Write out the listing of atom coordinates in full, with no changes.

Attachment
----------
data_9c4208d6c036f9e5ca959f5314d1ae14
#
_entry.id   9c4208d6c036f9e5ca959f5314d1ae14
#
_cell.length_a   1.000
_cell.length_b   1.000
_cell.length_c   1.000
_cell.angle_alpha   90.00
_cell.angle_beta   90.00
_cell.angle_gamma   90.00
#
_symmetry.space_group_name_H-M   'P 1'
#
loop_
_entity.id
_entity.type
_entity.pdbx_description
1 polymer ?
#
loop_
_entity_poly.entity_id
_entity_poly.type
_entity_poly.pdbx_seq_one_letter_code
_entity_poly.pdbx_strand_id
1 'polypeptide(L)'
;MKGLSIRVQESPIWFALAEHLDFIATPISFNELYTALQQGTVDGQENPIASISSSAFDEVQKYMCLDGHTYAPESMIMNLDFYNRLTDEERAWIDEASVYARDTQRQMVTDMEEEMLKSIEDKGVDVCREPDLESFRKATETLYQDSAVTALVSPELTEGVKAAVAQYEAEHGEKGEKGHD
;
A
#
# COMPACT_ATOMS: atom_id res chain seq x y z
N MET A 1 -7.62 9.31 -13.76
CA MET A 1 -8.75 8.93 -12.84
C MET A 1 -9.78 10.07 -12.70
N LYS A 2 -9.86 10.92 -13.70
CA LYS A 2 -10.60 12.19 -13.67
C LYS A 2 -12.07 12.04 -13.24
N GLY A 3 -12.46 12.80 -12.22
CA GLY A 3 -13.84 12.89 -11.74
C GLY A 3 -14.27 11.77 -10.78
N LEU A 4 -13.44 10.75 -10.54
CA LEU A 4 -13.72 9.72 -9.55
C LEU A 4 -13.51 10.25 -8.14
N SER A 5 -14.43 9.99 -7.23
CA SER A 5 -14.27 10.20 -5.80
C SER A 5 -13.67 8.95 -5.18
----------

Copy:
data_9c4208d6c036f9e5ca959f5314d1ae14
#
_entry.id   9c4208d6c036f9e5ca959f5314d1ae14
#
_cell.length_a   1.000
_cell.length_b   1.000
_cell.length_c   1.000
_cell.angle_alpha   90.00
_cell.angle_beta   90.00
_cell.angle_gamma   90.00
#
_symmetry.space_group_name_H-M   'P 1'
#
loop_
_entity.id
_entity.type
_entity.pdbx_description
1 polymer ?
#
loop_
_entity_poly.entity_id
_entity_poly.type
_entity_poly.pdbx_seq_one_letter_code
_entity_poly.pdbx_strand_id
1 'polypeptide(L)'
;MKGLSIRVQESPIWFALAEHLDFIATPISFNELYTALQQGTVDGQENPIASISSSAFDEVQKYMCLDGHTYAPESMIMNLDFYNRLTDEERAWIDEASVYARDTQRQMVTDMEEEMLKSIEDKGVDVCREPDLESFRKATETLYQDSAVTALVSPELTEGVKAAVAQYEAEHGEKGEKGHD
;
A
#
# COMPACT_ATOMS: atom_id res chain seq x y z
N MET A 1 -7.62 9.31 -13.76
CA MET A 1 -8.75 8.93 -12.84
C MET A 1 -9.78 10.07 -12.70
N LYS A 2 -9.86 10.92 -13.70
CA LYS A 2 -10.60 12.19 -13.67
C LYS A 2 -12.07 12.04 -13.24
N GLY A 3 -12.46 12.80 -12.22
CA GLY A 3 -13.84 12.89 -11.74
C GLY A 3 -14.27 11.77 -10.78
N LEU A 4 -13.44 10.75 -10.54
CA LEU A 4 -13.72 9.72 -9.55
C LEU A 4 -13.51 10.25 -8.14
N SER A 5 -14.43 9.99 -7.23
CA SER A 5 -14.27 10.20 -5.80
C SER A 5 -13.67 8.95 -5.18